Dr. Johns has also provided service to his field. He is currently an associate editor for the journal Behavior Research Methods and is on the editorial board at Canadian Journal of Experimental Psychology. He is currently on the steering committee of the Society for Computation in Psychology and was also a previous member from 2016-2019.
Update: Dr. Johns also won the Early Career Award from the Psychonomic Society!
2019: Dr. Laura Allen, University of New Hampshire
A prominent aim of Dr. Allen’s research is to investigate the higher-level cognitive skills that are required for successful text comprehension and production, as well as the ways in which performance in these domains can be enhanced through strategy instruction and training. She has conducted a number of studies to understand how individual differences in cognitive skills and knowledge relate to performance on reading comprehension and writing assessments. This research has revealed a number of characteristics of successful readers and writers, such as their ability to generate inferences, their knowledge of vocabulary, and their ability to flexibly adapt their language across multiple tasks. Dr. Allen has drawn upon the findings from these studies to examine the impact of manipulating task instructions on task performance and to explore how educational technologies can be leveraged to facilitate learning. Laura has published approximately 80 peer reviewed publications, including 29 as first author, since 2013 – a short and impressively productive career to date!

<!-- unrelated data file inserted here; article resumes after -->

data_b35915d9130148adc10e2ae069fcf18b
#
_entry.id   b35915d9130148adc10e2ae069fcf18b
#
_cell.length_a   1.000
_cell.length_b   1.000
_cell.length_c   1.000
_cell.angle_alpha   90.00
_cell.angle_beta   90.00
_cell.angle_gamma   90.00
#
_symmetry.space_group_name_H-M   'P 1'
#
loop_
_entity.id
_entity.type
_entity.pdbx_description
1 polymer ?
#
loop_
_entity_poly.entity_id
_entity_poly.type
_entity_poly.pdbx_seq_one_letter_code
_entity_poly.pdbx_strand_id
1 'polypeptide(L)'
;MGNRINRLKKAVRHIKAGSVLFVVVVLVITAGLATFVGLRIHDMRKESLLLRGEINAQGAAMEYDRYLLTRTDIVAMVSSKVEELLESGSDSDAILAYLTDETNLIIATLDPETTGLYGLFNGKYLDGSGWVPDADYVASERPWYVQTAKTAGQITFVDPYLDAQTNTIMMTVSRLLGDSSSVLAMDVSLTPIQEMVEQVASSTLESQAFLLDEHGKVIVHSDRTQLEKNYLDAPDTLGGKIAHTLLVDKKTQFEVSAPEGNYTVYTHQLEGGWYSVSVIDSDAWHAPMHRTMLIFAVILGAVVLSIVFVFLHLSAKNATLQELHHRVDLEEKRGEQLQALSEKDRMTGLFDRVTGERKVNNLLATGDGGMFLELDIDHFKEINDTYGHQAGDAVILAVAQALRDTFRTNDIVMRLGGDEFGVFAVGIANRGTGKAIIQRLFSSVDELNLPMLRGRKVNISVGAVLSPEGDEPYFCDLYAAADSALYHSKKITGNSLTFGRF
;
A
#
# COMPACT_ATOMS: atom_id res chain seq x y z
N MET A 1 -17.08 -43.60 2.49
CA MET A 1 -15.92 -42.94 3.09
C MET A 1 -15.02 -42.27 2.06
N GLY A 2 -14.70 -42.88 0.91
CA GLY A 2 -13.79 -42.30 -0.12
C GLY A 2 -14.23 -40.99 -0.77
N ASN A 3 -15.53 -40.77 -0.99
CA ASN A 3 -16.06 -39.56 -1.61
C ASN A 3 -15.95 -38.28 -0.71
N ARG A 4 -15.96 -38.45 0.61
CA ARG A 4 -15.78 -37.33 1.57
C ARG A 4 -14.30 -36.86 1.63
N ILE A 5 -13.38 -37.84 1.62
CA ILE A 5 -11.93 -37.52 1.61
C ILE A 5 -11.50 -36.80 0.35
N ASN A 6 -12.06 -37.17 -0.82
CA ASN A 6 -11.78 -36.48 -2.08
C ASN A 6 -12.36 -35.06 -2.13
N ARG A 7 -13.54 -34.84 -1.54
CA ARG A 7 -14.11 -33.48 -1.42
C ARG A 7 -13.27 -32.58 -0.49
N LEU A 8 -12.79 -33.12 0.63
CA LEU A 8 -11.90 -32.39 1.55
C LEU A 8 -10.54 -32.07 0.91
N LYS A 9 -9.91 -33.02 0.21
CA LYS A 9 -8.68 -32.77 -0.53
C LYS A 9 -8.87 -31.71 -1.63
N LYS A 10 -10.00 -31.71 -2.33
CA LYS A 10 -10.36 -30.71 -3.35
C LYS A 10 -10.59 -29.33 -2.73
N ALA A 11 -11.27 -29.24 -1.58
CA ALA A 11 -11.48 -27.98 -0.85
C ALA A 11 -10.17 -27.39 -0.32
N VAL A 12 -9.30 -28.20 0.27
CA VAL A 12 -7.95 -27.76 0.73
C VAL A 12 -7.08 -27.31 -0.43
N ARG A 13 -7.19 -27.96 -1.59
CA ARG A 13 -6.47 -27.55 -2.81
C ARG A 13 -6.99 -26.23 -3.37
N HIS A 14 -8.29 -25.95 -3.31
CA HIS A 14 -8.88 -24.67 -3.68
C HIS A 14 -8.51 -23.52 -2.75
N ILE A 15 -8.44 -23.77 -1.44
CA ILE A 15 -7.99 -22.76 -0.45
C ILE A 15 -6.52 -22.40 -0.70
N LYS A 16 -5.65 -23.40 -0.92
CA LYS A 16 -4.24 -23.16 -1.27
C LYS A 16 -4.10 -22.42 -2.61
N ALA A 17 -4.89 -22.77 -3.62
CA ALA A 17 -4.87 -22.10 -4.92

Dr. Allen additionally received (as Co-PI) two four-year grants from the Institute of Education Sciences (IES) totaling approximately $1.4 million each. The purpose of these grants is to investigate how students process complex information in todays technology-driven society and to develop educational tools that provide students, teachers, and researchers with writing analytics and feedback.
2016: Dr. Rick Dale, UCLA
Dr. Rick Dale is an internationally recognized authority on experimental and computational analyses of language, human interaction, language evolution, cognitive dynamics, and big data. He uses computational modeling, analysis of naturalistic behavior, and human experimentation to investigate a range of linguistic behaviors related to conversation, thinking, sentence processing, word categorization, and deception.